DC Bronze Age
In 1956, DC Comics successfully revived superheroes, ushering in what became known as the Silver Age of comic books. Rather than bringing back the same Golden Age heroes, DC rethought them as new characters for the modern age. The Flash was the first revival, in the aptly named tryout comic book Showcase #4 (Oct. 1956).
This new Flash was Barry Allen, a police scientist who gained super-speed when bathed by chemicals after a shelf of them was struck by lightning. He adopted the name The Flash after reading a comic book featuring the Golden Age Flash. After several more appearances in Showcase, Allen’s character was given his own title, The Flash, the first issue of which was #105 (resuming where Flash Comics had left off).
Crisis on Infinite Earths was published by DC Comics from 1985 to 1986, consisting of an eponymous 12-issue, limited series comic book and a number of tie-in books. It was produced by DC Comics to simplify its then-50-year-oldcontinuity. The series was written by Marv Wolfman and illustrated by George Pérez (pencils and layouts), Mike DeCarlo, Dick Giordano and Jerry Ordway (inking and embellishing). The series removed the multiverse concept from the fictional DC Universe, depicting the death of long-standing characters Supergirl and the Barry Allen incarnation of the Flash. Continuity in the DC Universe is divided into pre-Crisis and post-Crisis periods. The Flash was later reborn.
The series’ title was inspired by earlier multiverse crossover stories of parallel Earths, such as “Crisis on Earth-Two” and “Crisis on Earth-Three“, and involves almost every significant character in every parallel universe of DC Comics history. It inspired the titles of three DC crossover series: Zero Hour: Crisis in Time! (1994), Infinite Crisis (2005–2006), and Final Crisis(2008).
The title’s 500th issue (March 1981) featured stories by several well-known creators including television writer Alan Brennert and Walter B. Gibson best known for his work on the pulp fiction character The Shadow. Also used during the 1980s was the use of serialization of the main Batman story, with stories from Detective Comics and Batman directly flowing from one book to another, with cliffhangers at the end of each book’s monthly story that would be resolved in the other title of that month. A single writer handled both books during that time beginning with Gerry Conway and followed up by Doug Moench. The supervillain Killer Croc made a shadowy cameo in issue #523 (Feb. 1983). Noted author Harlan Ellison wrote the Batman story in issue #567.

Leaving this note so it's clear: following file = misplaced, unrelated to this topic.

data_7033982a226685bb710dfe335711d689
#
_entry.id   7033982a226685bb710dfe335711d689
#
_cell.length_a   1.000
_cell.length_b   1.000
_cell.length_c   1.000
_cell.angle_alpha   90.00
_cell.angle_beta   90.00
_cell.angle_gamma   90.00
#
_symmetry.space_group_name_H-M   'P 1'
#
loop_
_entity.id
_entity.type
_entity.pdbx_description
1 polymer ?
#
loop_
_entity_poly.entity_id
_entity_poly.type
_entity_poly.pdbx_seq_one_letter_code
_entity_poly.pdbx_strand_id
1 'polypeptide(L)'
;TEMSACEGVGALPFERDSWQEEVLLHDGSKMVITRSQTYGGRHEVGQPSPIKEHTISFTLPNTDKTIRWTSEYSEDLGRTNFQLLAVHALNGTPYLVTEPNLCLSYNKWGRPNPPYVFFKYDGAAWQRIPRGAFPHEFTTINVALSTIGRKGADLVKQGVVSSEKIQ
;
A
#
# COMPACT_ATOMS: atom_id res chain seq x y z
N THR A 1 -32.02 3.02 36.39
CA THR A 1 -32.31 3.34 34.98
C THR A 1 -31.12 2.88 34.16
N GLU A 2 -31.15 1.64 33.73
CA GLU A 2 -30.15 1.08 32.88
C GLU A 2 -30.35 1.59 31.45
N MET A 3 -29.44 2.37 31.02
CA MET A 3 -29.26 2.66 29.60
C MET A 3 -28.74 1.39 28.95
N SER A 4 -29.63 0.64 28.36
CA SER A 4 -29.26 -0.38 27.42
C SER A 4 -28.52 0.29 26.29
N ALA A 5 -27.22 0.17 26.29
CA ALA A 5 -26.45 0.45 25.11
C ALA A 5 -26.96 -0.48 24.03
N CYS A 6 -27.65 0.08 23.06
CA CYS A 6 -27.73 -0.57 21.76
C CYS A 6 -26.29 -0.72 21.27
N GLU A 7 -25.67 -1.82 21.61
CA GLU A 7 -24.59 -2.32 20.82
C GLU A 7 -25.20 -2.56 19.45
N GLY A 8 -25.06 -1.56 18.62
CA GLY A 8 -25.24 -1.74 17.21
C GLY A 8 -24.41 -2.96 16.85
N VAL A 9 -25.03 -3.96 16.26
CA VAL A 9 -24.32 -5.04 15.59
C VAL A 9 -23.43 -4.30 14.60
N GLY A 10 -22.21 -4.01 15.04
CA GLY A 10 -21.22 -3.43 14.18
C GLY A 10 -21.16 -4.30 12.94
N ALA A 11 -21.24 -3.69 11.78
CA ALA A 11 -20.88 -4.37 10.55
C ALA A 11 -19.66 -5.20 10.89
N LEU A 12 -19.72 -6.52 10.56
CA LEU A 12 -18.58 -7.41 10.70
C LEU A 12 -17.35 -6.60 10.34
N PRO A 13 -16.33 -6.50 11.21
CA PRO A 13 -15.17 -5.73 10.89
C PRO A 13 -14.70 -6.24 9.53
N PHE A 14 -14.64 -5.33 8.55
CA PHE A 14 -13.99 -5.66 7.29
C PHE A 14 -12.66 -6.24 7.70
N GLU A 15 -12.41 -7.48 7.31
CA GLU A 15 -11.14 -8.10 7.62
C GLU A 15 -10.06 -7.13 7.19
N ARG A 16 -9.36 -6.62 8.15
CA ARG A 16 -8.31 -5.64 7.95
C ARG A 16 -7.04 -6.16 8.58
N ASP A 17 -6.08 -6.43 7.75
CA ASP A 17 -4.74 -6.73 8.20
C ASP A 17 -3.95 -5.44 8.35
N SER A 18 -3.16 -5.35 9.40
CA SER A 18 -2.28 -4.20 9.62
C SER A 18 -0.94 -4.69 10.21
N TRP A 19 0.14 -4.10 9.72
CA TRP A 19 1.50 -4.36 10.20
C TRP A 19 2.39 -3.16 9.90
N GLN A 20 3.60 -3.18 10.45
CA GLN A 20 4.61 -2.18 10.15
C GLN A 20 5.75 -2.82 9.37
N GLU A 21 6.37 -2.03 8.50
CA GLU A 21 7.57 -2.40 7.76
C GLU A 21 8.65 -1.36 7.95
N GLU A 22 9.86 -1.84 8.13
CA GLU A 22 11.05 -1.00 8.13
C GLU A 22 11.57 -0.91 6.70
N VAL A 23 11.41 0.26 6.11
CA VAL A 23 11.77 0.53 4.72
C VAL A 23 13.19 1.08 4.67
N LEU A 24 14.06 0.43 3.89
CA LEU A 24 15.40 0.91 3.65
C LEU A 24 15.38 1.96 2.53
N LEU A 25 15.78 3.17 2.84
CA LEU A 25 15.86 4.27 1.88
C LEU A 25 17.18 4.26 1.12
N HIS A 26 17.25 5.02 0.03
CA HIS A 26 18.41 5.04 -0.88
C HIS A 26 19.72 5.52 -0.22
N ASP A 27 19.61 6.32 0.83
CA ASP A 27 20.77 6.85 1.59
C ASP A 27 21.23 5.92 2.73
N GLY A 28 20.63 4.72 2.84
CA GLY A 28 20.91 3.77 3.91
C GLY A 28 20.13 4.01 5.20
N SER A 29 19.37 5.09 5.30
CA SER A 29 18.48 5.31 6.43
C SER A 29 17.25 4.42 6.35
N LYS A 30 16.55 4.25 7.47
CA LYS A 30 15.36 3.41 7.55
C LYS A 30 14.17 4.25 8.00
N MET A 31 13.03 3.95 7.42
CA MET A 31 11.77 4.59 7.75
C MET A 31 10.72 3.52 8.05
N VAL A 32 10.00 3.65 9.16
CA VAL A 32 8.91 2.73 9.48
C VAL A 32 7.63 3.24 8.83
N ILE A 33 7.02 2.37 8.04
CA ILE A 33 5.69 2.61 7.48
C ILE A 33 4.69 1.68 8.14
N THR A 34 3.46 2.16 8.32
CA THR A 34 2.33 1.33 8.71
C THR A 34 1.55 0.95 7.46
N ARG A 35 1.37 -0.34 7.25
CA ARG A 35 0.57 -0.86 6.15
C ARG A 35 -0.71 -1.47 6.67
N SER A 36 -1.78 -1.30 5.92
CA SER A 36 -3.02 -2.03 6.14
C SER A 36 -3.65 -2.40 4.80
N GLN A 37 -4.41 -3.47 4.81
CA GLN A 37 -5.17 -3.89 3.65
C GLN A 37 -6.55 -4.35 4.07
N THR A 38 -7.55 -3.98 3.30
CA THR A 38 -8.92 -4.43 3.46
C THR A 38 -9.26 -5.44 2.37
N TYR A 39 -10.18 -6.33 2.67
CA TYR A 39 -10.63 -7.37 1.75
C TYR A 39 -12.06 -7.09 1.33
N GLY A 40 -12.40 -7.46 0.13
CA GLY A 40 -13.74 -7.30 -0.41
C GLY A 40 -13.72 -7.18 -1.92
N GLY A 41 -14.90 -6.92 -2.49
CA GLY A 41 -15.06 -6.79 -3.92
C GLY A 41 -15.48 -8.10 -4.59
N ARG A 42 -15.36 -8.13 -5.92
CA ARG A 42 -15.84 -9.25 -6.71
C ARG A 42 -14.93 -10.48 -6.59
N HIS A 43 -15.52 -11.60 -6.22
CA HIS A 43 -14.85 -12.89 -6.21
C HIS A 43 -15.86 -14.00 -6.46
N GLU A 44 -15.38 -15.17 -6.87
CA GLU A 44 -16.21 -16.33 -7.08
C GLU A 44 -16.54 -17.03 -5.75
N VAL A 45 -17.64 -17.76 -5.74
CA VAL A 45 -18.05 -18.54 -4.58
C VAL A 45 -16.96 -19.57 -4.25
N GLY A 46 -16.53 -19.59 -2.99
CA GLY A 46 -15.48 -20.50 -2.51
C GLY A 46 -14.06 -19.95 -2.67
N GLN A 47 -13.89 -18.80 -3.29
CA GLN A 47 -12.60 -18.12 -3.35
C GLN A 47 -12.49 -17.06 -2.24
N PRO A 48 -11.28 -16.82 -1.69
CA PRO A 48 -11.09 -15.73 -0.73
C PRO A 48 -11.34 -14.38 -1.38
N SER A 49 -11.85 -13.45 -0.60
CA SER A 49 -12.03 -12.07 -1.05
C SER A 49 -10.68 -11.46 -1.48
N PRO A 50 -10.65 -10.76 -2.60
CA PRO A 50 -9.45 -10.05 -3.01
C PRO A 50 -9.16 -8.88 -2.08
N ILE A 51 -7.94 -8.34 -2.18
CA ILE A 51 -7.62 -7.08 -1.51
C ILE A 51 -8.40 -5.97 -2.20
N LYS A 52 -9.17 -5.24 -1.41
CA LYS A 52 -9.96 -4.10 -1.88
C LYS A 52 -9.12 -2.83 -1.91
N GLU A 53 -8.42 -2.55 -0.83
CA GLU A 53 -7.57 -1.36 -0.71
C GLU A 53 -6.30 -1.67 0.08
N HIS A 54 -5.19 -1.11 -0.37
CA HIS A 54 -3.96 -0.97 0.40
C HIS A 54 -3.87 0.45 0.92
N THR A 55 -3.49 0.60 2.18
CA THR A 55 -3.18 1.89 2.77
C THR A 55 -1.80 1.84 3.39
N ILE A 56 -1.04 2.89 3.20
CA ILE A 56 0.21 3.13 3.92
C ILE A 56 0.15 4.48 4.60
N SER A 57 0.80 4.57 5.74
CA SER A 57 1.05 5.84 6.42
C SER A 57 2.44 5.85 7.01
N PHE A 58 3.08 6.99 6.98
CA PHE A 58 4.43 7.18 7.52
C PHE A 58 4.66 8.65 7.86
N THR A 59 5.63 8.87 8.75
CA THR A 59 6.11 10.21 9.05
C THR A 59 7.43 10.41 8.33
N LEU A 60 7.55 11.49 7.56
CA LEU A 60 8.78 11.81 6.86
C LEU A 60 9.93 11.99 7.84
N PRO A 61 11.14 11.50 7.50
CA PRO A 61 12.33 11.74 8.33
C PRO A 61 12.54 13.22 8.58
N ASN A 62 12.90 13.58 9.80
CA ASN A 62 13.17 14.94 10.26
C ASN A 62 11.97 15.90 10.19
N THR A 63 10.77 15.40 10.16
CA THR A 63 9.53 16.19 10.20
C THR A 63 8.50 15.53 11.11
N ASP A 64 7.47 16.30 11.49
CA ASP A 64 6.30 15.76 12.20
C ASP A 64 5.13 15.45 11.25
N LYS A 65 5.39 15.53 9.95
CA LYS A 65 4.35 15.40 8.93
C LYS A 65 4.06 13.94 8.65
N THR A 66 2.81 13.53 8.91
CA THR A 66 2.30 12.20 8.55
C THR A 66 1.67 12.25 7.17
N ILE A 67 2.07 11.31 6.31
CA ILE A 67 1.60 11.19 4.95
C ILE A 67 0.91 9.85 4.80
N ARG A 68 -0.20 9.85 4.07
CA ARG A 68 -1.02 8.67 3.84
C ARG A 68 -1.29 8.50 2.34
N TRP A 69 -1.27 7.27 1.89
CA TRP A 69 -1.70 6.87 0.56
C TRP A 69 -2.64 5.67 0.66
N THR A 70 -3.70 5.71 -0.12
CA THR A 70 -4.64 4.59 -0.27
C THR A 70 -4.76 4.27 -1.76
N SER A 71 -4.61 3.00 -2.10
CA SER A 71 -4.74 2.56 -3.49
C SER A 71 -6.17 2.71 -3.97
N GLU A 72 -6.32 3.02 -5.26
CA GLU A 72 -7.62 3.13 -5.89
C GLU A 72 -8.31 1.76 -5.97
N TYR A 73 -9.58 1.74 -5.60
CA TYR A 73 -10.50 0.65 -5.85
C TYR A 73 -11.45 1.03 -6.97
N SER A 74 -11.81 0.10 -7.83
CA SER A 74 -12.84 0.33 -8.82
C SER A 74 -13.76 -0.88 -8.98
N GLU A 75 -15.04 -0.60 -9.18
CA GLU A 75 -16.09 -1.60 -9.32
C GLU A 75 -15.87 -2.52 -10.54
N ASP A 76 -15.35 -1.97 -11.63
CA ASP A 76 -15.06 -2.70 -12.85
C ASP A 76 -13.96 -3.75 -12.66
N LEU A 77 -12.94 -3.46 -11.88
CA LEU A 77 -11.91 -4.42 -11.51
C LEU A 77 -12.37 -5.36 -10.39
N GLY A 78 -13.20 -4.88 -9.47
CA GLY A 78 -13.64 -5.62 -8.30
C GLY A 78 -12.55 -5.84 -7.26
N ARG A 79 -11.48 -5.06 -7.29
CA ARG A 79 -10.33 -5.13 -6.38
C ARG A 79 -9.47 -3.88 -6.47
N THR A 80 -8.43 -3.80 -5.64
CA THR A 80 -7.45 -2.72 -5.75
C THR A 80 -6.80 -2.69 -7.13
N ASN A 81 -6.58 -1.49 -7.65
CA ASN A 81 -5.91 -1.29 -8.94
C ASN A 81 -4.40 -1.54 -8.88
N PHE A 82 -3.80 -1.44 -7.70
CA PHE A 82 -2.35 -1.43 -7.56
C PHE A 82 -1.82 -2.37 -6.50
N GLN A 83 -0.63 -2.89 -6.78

Writer Mike W. Barr and artists Alan Davis and Todd McFarlane crafted the “Batman: Year Two” storyline in Detective Comics #575-578 which followed up on Frank Miller’s “Batman: Year One“. Writer Alan Grant and artist Norm Breyfogle introduced the Ventriloquist in their first Batman story together and the Ratcatcher in their third (#585). Sam Hamm, who wrote the screenplay for Tim Burton‘s Batman, wrote the “Blind Justice” story in Detective Comics issues #598-600.
The Demon was created by Jack Kirby. The titular character, named Etrigan, is a demon from Hell who, despite his violent tendencies, usually finds himself allied to the forces of good, mainly because of the alliance between the heroic characters of the DC Universe and Jason Blood, a human to whom Etrigan is bound.
Jack Kirby created the Demon in 1972 when his Fourth World titles were cancelled. According to Mark Evanier, Kirby had no interest in horror comics, but created Etrigan in response to a demand from DC for a horror character. Kirby was annoyed that the first issue sold so well that DC required him to remain on it and abandon the Fourth World titles before he was done with them. Etrigan was inspired by a comic strip of Prince Valiant in which the titular character dressed as a demon. Kirby gave his creation the same appearance as Valiant’s mask.